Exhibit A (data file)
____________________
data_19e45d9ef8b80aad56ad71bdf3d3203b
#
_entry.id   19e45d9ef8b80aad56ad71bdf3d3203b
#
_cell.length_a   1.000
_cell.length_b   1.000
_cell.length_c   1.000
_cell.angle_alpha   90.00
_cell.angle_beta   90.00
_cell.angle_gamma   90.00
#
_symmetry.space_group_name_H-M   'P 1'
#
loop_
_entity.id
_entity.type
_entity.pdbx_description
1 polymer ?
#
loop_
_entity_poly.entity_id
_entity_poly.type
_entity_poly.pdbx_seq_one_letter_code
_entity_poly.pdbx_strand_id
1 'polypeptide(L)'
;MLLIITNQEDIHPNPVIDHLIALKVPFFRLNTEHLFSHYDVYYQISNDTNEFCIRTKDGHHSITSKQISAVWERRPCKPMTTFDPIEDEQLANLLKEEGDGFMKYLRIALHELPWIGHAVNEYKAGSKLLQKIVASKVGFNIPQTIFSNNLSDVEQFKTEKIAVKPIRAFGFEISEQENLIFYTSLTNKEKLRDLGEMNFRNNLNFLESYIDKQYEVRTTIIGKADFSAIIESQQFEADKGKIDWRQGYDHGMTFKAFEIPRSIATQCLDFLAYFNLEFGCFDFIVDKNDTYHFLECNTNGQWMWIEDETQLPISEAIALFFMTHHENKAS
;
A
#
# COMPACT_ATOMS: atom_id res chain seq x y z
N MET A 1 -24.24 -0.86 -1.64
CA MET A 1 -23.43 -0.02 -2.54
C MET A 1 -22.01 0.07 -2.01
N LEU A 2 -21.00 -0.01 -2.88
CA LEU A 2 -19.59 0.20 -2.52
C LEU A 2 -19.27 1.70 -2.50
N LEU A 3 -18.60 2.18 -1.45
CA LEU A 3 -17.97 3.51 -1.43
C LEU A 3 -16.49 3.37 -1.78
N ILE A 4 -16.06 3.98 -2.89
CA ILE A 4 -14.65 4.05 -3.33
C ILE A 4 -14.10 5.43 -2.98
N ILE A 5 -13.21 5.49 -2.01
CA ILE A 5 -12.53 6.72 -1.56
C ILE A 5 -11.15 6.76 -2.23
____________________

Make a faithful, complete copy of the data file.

data_19e45d9ef8b80aad56ad71bdf3d3203b
#
_entry.id   19e45d9ef8b80aad56ad71bdf3d3203b
#
_cell.length_a   1.000
_cell.length_b   1.000
_cell.length_c   1.000
_cell.angle_alpha   90.00
_cell.angle_beta   90.00
_cell.angle_gamma   90.00
#
_symmetry.space_group_name_H-M   'P 1'
#
loop_
_entity.id
_entity.type
_entity.pdbx_description
1 polymer ?
#
loop_
_entity_poly.entity_id
_entity_poly.type
_entity_poly.pdbx_seq_one_letter_code
_entity_poly.pdbx_strand_id
1 'polypeptide(L)'
;MLLIITNQEDIHPNPVIDHLIALKVPFFRLNTEHLFSHYDVYYQISNDTNEFCIRTKDGHHSITSKQISAVWERRPCKPMTTFDPIEDEQLANLLKEEGDGFMKYLRIALHELPWIGHAVNEYKAGSKLLQKIVASKVGFNIPQTIFSNNLSDVEQFKTEKIAVKPIRAFGFEISEQENLIFYTSLTNKEKLRDLGEMNFRNNLNFLESYIDKQYEVRTTIIGKADFSAIIESQQFEADKGKIDWRQGYDHGMTFKAFEIPRSIATQCLDFLAYFNLEFGCFDFIVDKNDTYHFLECNTNGQWMWIEDETQLPISEAIALFFMTHHENKAS
;
A
#
# COMPACT_ATOMS: atom_id res chain seq x y z
N MET A 1 -24.24 -0.86 -1.64
CA MET A 1 -23.43 -0.02 -2.54
C MET A 1 -22.01 0.07 -2.01
N LEU A 2 -21.00 -0.01 -2.88
CA LEU A 2 -19.59 0.20 -2.52
C LEU A 2 -19.27 1.70 -2.50
N LEU A 3 -18.60 2.18 -1.45
CA LEU A 3 -17.97 3.51 -1.43
C LEU A 3 -16.49 3.37 -1.78
N ILE A 4 -16.06 3.98 -2.89
CA ILE A 4 -14.65 4.05 -3.33
C ILE A 4 -14.10 5.43 -2.98
N ILE A 5 -13.21 5.49 -2.01
CA ILE A 5 -12.53 6.72 -1.56
C ILE A 5 -11.15 6.76 -2.23